Both the main political parties want this country to remain a member of the European Union, but the union may be on its way to taking on a very different complexion.
If a weekend is a long time in politics, imagine if you can what might happen to the EU over the next year or so.

Wednesday, May 6, 2015

Tension festers 70 years after VE Day

On the 70th anniversary of the formal end of World War II between the Allies and Nazi Germany, Europe once again finds itself in a perilous situation.
Officially a neutral non-participant in World War II,  Portugal became a founding member of the North Atlantic Treaty Organisation (NATO) four years after the war ended. It remains a valued partner.
During a recent visit to Lisbon, the chief of NATO, Jens Stoltenberg noted, “we are facing a dramatically changed security environment in Europe.” He was referring to new and serious threats from both north and south.
Stoltenberg, the former prime minister of Norway, praised Portugal for its contribution to NATO’s presence in north-eastern Europe in the face of hostility from Putin’s Russia.
He welcomed Portugal sending ground troops to Lithuania and F-16 jets for joint patrols in the Baltic airspace bordering Russia.
Portugal was involved last month in the first military drills of NATO’s new Spearhead Force, a very high readiness joint task force that can be deployed 48 hours after receiving an order to move.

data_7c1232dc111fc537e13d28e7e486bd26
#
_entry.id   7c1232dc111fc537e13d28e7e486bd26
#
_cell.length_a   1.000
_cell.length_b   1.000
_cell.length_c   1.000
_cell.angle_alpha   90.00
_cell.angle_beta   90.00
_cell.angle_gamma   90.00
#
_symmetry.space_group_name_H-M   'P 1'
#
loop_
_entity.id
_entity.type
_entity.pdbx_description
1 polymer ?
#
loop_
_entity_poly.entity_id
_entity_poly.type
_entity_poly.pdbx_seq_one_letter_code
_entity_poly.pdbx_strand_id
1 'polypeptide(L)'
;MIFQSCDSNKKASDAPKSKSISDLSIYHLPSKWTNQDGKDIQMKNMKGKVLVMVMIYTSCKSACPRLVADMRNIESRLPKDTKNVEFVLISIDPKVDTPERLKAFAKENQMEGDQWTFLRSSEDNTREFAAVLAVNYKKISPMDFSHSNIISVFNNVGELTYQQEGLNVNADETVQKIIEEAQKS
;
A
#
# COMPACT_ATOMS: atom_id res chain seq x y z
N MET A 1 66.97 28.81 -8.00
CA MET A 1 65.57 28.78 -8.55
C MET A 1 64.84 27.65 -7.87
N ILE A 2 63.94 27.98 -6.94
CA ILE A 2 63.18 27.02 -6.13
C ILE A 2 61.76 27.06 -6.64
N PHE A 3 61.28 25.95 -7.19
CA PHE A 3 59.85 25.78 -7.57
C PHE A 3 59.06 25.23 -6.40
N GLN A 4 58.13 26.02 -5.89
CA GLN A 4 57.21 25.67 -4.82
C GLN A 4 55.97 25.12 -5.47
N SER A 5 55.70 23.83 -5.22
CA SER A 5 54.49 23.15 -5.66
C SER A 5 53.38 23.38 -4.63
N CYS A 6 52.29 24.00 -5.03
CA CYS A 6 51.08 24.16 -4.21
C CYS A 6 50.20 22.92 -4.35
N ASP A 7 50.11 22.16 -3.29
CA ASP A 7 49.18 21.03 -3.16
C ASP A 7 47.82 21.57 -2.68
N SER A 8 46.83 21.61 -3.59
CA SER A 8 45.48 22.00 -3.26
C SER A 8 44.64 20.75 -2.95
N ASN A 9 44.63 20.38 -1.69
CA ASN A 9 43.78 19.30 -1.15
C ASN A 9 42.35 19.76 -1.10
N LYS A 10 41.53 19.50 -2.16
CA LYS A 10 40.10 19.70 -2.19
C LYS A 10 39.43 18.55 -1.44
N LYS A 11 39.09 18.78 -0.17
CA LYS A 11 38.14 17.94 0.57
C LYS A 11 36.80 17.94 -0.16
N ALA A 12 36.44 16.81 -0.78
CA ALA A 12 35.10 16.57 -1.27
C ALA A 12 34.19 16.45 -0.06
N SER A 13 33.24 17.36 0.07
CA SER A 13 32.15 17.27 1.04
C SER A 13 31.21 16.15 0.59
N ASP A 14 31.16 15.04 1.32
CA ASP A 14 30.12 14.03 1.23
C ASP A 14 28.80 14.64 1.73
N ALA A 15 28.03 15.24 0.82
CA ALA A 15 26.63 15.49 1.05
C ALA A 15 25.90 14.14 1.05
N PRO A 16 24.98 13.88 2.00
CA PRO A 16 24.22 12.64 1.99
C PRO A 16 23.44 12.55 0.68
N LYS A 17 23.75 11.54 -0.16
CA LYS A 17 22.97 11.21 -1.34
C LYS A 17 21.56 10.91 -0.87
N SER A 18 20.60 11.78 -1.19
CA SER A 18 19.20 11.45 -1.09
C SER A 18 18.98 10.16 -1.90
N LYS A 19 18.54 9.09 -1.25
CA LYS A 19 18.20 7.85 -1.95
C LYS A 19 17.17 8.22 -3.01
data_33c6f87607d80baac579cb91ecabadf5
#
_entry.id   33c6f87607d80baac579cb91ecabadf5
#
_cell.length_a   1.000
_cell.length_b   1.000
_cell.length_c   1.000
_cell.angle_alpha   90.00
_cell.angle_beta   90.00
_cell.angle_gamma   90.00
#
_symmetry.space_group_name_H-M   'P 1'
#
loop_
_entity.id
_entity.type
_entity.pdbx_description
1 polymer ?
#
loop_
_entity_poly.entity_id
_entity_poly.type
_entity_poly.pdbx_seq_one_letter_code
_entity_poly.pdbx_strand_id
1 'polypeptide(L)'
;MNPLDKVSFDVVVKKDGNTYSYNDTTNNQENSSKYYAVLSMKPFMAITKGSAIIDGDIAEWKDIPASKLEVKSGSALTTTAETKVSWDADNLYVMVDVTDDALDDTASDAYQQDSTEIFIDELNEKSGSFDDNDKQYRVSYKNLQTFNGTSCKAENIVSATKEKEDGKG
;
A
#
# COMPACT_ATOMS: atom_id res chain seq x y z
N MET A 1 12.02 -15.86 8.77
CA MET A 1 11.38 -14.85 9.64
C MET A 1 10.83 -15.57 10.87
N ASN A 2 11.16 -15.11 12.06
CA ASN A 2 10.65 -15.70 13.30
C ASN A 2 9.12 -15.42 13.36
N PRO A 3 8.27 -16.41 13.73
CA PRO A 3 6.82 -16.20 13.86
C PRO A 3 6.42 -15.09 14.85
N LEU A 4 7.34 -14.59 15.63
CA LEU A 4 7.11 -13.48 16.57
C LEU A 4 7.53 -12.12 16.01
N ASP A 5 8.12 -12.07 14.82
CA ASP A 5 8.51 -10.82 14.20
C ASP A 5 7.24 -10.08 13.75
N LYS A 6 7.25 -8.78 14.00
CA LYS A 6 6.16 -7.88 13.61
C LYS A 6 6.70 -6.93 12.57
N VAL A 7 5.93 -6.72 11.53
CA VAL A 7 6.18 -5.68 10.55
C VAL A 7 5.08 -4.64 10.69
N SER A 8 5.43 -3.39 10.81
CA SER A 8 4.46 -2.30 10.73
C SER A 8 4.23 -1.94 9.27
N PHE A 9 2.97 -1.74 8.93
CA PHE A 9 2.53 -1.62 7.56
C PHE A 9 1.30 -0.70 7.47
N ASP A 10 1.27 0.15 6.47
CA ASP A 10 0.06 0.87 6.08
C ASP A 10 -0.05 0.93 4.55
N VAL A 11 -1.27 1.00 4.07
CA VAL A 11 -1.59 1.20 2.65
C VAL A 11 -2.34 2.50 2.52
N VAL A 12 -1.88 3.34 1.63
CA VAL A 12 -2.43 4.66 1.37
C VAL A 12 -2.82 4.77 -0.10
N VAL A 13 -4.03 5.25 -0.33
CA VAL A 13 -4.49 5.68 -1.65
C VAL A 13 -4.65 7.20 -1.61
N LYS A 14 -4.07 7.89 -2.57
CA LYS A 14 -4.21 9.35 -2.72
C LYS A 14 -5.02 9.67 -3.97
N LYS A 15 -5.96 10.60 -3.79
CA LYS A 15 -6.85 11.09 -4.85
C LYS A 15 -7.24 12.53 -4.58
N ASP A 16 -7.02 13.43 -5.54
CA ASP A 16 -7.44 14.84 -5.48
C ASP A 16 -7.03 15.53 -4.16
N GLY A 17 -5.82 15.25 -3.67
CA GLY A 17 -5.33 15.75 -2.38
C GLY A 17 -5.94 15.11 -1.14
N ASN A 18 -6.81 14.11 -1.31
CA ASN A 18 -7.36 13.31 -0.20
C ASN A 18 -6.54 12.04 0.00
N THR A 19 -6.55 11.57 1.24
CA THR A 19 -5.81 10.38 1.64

This autumn, Portugal will be one of the countries hosting Trident Juncture, NATO’s biggest exercise since the end of the Cold War. The five-week exercise will involve more than 25,000 troops at various locations in Portugal, Spain and Italy.
The aim will be to train and test the NATO Response Force, a high readiness and technologically advanced force comprising of land, air, maritime and special forces units capable of being deployed quickly on operations wherever needed.
None of this will be lost on ISIS operating in Syria and Iraq. While security forces are alert to the possibility of isolated jihadist terror attacks in this country as in others in Europe, the expressed intention of Islamic extremists to renew the centuries-old Umayyad Caliphate in southern Portugal and Spain remains nothing more than a fanatical pipe dream.
Meanwhile, ISIS and all other potentially hostile forces know that an attack on any one member of NATO would be treated as an attack on all.
Relatively modest in EU terms, Portugal’s defence budget is 1.1% of GDP, the same as Germany and Italy but lower than France and Britain. The number of military men and women on active duty totals 43,000, backed by a reserve force of 212,000 and 47,000 paramilitary personnel. It works out at a fairly high total per 1,000-capita population.
The Portuguese military have seen action over the past few years in combating piracy off Somalia and the Horn of Africa, and contributing to UN peacekeeping missions. Most recently they have been called upon to help with the EU’s “comprehensive response” to the North African migrant crisis.
There is no simple solution to this ongoing migration problem, but EU leaders have agreed to triple funding to help rescue operations and stop people-smuggling boats.
Participation in all of this is not easy for a small country immersed in an EU-wide economic crisis that could get worse before it gets better, but Portugal is playing its part in keeping Europe peaceful.